Return to golf after adult degenerative and deformity spine surgery: A preliminary case series of how surgery impacts golf play and performance

Scott L. Zuckerman, Anton Gillespie, Mena G. Kerolus, Ian A. Buchanan, Alex S. Ha, Meghan Cerpa, Eric Leung, K. Daniel Riew, Lawrence G. Lenke, Ronald A. Lehman

Research output: Contribution to journalArticlepeer-review


Background: Golf is a commonly played sport among older adults, and degenerative and/or deformity spine pathology can severely impact older individuals’ ability to play golf. In a cohort of self-identified, avid golfers undergoing degenerative or deformity spine surgery, we report their: (I) presentation, (II) operative treatment, and (III) return-to-play (RTP) process. Methods: A retrospective case series of self-identified, avid golfers undergoing spine surgery at a single institution from 2015–2019 was undertaken. Demographic, presenting, operative, RTP data, along with numerical rating scale (NRS) pain scores were collected. The first and full RTP time postoperatively, in addition to the following golf metrics: 18-hole rounds per month, handicap, and self-perceived effort/ performance were obtained. Results: A total of 6 golfers were included, 3 undergoing each degenerative and deformity operations. Mean age was 60 years, and 5 of 6 (83%) patients were female. All patients were self-identified, avid golfers with a mean experience of 31 years. Mean preoperative NRS back/neck pain was 9.7, which decreased to 0.8 postoperatively (P<0.001). Players undergoing smaller operations (lumbar fusion/cervical laminoplasty) returned to golf sooner than patients undergoing larger deformity corrections, with a mean first RTP of 4.3 months for degenerative patients vs. 9.7 months among deformity patients. All patients played either the same or more rounds of golf after surgery once they reached full RTP. The handicap of all players improved after surgery to better than before surgery, except for one high-level golfer with a handicap of 9 preoperatively that went to 15 postoperatively following an extensive revision deformity reconstruction. Conclusions: All patients returned to playing golf at or more frequently than their preoperative status. Degenerative patients returned to play sooner than deformity patients. All patients performed at a higher level after surgery, except for one high-level golfer whose handicap worsened slightly. These data provide baseline information for future prospective studies of golfers undergoing spine surgery.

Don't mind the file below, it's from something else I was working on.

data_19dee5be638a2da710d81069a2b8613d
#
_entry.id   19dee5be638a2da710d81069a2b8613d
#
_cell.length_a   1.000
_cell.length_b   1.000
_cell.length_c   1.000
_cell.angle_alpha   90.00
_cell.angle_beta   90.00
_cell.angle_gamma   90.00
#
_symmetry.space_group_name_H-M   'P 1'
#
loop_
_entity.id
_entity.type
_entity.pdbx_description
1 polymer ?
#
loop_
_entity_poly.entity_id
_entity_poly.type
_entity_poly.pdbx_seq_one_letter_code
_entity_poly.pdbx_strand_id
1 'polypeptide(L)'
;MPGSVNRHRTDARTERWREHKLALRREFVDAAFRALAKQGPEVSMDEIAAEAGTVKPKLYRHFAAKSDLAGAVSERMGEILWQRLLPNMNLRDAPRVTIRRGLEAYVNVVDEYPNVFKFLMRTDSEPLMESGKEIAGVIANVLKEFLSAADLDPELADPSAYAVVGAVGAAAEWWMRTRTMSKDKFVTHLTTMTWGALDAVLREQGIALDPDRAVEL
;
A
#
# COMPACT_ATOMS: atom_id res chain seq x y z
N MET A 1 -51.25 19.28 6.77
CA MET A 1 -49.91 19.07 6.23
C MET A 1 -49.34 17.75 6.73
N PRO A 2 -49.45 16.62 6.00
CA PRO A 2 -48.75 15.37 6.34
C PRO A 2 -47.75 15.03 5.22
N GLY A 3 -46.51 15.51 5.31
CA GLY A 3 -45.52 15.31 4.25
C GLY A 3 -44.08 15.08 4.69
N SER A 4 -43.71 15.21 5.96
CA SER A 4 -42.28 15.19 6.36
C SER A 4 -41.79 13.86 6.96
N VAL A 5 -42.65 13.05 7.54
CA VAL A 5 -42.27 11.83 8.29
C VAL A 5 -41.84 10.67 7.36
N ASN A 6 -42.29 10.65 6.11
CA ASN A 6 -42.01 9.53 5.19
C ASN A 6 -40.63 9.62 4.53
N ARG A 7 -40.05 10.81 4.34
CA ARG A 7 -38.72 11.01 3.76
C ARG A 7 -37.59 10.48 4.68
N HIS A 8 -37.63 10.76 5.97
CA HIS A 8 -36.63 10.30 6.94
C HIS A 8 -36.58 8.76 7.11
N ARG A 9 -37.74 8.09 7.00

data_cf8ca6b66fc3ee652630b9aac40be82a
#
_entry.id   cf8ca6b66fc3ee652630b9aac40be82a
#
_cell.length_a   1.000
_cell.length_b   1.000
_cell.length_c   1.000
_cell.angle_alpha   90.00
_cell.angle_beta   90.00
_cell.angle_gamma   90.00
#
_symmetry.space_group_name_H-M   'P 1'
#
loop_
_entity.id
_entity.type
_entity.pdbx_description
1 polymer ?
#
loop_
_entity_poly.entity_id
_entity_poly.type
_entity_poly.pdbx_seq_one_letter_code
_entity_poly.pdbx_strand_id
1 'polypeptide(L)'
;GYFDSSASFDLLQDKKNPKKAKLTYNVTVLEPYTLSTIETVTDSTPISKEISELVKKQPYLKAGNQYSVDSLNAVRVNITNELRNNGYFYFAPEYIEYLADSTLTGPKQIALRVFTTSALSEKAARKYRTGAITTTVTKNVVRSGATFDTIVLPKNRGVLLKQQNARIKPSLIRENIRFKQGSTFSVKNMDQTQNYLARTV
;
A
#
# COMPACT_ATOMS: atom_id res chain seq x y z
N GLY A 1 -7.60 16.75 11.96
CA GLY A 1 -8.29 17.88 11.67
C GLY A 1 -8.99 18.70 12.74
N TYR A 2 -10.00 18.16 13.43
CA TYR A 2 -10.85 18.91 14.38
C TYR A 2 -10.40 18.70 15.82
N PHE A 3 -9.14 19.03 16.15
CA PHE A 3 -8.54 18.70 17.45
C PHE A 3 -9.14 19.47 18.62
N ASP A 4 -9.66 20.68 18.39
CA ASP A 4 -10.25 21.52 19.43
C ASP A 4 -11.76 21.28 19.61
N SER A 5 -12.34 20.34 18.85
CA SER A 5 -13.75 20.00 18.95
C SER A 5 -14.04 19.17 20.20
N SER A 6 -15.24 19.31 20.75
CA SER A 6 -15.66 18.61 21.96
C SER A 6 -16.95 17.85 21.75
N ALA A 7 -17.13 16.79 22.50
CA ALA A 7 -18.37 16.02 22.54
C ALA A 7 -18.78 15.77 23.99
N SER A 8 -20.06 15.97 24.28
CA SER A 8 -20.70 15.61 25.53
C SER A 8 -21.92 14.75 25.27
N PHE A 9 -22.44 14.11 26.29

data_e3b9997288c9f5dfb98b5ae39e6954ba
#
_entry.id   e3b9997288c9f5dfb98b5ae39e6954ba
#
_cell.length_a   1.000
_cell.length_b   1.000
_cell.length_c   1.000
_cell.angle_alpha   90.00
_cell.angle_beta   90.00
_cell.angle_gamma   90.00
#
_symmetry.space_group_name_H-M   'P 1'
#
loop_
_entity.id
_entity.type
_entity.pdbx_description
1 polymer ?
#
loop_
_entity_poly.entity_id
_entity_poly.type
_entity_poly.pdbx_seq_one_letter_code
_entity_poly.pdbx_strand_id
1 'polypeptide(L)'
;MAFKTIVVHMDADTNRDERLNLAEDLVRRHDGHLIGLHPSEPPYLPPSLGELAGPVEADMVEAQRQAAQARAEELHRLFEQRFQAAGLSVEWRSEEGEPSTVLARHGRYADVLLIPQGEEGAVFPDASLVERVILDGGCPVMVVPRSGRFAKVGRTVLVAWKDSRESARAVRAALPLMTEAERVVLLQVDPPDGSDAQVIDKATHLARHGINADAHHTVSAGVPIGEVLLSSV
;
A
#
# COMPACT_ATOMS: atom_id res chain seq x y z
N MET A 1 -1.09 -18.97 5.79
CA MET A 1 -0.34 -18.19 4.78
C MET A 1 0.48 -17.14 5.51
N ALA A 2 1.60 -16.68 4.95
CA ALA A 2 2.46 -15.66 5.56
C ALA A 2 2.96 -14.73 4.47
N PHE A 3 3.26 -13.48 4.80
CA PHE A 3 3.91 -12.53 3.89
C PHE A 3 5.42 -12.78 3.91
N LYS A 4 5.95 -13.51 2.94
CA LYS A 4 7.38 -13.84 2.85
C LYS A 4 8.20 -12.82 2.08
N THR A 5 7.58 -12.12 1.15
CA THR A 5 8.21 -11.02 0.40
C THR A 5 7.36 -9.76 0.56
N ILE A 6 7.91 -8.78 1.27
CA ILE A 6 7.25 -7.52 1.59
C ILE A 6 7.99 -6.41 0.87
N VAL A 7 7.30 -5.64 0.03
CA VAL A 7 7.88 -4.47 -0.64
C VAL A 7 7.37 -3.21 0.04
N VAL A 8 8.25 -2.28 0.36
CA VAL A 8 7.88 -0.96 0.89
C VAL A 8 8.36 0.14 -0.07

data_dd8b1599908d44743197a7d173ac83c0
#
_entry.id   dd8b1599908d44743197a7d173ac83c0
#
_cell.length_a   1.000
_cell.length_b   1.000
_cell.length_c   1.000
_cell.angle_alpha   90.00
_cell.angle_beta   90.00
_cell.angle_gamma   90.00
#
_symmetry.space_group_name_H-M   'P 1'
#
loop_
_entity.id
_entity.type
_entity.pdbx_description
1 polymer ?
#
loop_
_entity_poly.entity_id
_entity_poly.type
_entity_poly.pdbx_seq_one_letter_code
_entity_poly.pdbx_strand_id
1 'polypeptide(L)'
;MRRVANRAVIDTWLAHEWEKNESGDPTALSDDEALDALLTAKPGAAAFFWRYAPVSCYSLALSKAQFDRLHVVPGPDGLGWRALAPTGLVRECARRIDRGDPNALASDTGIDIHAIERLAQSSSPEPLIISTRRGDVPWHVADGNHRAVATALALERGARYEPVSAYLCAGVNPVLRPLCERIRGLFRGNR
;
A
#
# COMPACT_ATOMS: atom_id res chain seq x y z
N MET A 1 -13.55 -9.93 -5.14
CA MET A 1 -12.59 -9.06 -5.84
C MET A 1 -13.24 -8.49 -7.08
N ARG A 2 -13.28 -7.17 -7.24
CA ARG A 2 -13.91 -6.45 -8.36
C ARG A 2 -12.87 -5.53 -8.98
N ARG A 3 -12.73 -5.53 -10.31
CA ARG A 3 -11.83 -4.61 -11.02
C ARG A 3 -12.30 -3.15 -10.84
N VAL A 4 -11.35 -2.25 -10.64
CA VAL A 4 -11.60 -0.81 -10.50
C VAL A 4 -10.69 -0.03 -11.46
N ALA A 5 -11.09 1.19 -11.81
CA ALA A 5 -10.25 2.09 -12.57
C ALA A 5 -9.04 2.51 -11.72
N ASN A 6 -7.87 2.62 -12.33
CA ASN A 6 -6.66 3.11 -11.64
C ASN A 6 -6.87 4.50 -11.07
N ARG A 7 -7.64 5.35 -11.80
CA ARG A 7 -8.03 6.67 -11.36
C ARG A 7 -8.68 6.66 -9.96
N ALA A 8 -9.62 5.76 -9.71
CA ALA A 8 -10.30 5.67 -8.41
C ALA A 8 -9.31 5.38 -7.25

Original languageEnglish (US)
Pages (from-to)289-299
Number of pages11
JournalJournal of Spine Surgery
Issue number3
StatePublished - Sep 2021
Externally publishedYes


  • Deformity spine surgery
  • Degenerative spine surgery
  • Golf
  • Return-to-play
  • Sport

ASJC Scopus subject areas

  • Surgery
  • Orthopedics and Sports Medicine


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